Page 2 of 2 FirstFirst 12
Results 14 to 18 of 18
  1. #14
    Join Date
    Nov 2006
    Location
    Southeastern Pa
    Posts
    23,915
    Post Likes
    Quote Originally Posted by jmac00 View Post
    it's quite possible that the building inspector doesn't have a clue about the NEC

    But no one has complained yet,
    That is certainly a possibility, since many inspectors use the IRC (International Residential Code) which sources some, but not all of the NEC residential rules.

    It is VERY possible that he is completely unaware of much of the NEC.
    [Avatar photo from a Florida training accident. Everyone walked away.]
    2 Tim 3:16-17

    RSES CMS, HVAC Electrical Specialist

    AOP Forum Rules:







  2. #15
    Join Date
    Nov 2006
    Location
    Southeastern Pa
    Posts
    23,915
    Post Likes
    Just an FYI: if the controls section of a condenser faces the building, the distance from the building must be 3' 6" according to NEC 110.26 A, with condition 2 in play.
    [Avatar photo from a Florida training accident. Everyone walked away.]
    2 Tim 3:16-17

    RSES CMS, HVAC Electrical Specialist

    AOP Forum Rules:







  3. #16
    Join Date
    Oct 2014
    Location
    Central Kentucky
    Posts
    27
    Post Likes
    The meter is property of the utility company, it is not utilization equipment which is covered by the NEC. Our local power company hands you a sheet when you pick up the meter base with some basic requirements like center line of the meter (not the base) is no less than 4' or more than 6' above finished grade level. They also send a rep out to approve the meter location before you set it. They mostly want to make sure it has easy and safe access for their meter readers. They don't want them to have to walk across sidewalks that might be iced over, be responsible for opening and closing gates, or battling overgrown landscaping, etc. Obviously meter location can have a substantial cost impact on the job. If you have to extend the service entrance any more than putting a conduit nipple out of the meter base through the exterior wall to the service panel, you have to install an outdoor weatherproof service disconnect which in addition to being expensive its ugly too. Our power company has been very good to work with in my experiences.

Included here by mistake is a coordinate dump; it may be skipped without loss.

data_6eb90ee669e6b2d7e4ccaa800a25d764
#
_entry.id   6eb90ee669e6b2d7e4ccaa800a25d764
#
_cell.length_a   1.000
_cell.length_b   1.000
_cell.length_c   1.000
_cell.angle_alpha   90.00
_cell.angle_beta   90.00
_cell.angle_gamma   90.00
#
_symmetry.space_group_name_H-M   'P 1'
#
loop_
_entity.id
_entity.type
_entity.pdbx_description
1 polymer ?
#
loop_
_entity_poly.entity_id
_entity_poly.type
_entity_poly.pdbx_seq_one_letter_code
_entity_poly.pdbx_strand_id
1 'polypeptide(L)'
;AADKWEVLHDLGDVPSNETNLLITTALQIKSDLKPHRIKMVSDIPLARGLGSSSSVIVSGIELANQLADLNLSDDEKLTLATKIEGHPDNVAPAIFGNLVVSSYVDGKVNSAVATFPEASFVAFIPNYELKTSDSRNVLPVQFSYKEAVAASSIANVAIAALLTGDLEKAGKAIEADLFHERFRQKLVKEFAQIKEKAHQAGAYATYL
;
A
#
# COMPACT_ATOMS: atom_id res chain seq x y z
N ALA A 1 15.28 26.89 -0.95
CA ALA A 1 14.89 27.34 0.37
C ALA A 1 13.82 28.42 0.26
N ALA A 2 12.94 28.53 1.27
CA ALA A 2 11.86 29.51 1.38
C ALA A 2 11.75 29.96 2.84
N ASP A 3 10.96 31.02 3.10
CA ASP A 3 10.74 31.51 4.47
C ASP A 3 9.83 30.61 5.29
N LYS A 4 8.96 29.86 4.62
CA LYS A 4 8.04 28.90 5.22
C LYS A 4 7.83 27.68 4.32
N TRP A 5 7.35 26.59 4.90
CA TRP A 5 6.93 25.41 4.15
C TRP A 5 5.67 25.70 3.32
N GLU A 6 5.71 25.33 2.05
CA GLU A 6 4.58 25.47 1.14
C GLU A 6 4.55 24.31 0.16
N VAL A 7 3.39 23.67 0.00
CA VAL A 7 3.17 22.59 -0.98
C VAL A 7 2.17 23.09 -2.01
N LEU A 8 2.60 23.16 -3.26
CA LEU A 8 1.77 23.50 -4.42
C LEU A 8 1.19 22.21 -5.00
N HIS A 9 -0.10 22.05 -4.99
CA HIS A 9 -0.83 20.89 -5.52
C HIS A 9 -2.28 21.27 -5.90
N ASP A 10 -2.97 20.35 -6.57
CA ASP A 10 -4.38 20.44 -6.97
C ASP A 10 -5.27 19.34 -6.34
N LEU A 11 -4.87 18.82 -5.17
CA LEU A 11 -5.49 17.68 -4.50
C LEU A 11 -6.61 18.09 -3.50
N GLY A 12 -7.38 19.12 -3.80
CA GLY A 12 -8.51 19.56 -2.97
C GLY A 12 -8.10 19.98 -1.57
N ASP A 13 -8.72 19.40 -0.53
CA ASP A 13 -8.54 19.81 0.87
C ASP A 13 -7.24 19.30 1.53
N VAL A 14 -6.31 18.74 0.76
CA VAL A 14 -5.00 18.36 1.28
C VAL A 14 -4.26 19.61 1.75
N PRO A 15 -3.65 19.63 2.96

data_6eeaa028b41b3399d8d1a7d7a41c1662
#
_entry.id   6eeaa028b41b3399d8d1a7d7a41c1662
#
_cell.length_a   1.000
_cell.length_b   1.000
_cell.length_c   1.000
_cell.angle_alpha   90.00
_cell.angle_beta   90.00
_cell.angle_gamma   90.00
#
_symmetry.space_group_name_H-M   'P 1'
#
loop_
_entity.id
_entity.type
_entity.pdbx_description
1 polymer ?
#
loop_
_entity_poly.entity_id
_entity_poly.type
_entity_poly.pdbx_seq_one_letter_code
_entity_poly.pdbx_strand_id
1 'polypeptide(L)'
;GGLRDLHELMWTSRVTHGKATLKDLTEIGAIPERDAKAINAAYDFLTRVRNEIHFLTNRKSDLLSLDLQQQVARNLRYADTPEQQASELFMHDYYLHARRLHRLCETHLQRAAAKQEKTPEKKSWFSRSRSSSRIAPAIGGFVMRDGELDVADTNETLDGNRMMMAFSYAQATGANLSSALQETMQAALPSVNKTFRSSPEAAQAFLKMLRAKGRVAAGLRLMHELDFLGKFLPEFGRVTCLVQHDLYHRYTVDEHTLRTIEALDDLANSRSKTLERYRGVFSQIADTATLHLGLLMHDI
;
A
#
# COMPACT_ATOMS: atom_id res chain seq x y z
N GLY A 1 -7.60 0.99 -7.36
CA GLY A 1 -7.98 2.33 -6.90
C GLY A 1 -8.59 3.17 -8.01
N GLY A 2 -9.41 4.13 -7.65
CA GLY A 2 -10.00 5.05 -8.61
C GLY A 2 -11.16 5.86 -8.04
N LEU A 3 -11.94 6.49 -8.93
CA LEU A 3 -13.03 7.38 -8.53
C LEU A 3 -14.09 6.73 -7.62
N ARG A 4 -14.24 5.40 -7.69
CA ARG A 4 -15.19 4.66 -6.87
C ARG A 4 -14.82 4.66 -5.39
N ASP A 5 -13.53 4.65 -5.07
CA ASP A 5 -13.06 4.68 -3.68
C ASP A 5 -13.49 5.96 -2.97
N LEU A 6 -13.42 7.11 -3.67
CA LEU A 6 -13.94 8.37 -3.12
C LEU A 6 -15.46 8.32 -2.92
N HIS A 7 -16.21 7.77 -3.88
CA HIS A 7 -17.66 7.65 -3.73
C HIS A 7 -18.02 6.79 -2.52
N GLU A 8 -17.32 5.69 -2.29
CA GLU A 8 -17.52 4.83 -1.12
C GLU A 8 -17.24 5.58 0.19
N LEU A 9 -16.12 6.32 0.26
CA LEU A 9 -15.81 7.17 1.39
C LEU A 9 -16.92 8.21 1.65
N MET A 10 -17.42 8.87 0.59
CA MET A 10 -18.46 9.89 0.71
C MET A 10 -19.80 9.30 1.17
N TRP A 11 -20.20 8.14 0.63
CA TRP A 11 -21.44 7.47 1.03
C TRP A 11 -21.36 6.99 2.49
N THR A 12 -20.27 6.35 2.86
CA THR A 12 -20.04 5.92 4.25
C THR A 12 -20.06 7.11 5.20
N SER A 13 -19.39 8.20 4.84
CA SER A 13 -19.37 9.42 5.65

4. #17
    Join Date
    Jan 2010
    Posts
    10,296
    Post Likes
    Quote Originally Posted by bourbon View Post
    If you have to extend the service entrance any more than putting a conduit nipple out of the meter base through the exterior wall to the service panel, you have to install an outdoor weatherproof service disconnect which in addition to being expensive its ugly too.
    I had a conversation with an electrician a while back about this. I asked him why, on his new service install, there was not a main breaker at the indoor panel. Instead it was on the outside of the house. He told me the code dictated if the indoor panel was not within x amount of the point of entrance it had to be outside. Why is this ?

  5. #18
    Join Date
    Aug 2014
    Location
    DC suburbs
    Posts
    310
    Post Likes
    Quote Originally Posted by VTP99 View Post
    I had a conversation with an electrician a while back about this. I asked him why, on his new service install, there was not a main breaker at the indoor panel. Instead it was on the outside of the house. He told me the code dictated if the indoor panel was not within x amount of the point of entrance it had to be outside. Why is this ?
    The cable to the service panel is unfused except for the high voltage fuse at the transformer which is often grossly over sized to prevent nuisance trips. They want to limit how much of this unfused cable is inside of a structure. Unless it feeds directly into the rear of the interior panel there will always be some so it's kind of a compromise, making it as safe as reasonably possible.

Page 2 of 2 FirstFirst 12

Posting Permissions

  • You may not post new threads
  • You may not post replies
  • You may not post attachments
  • You may not edit your posts
  •  

Related Forums

Plumbing Talks | Contractor MagazineThe place where Electrical professionals meet.
Comfortech 365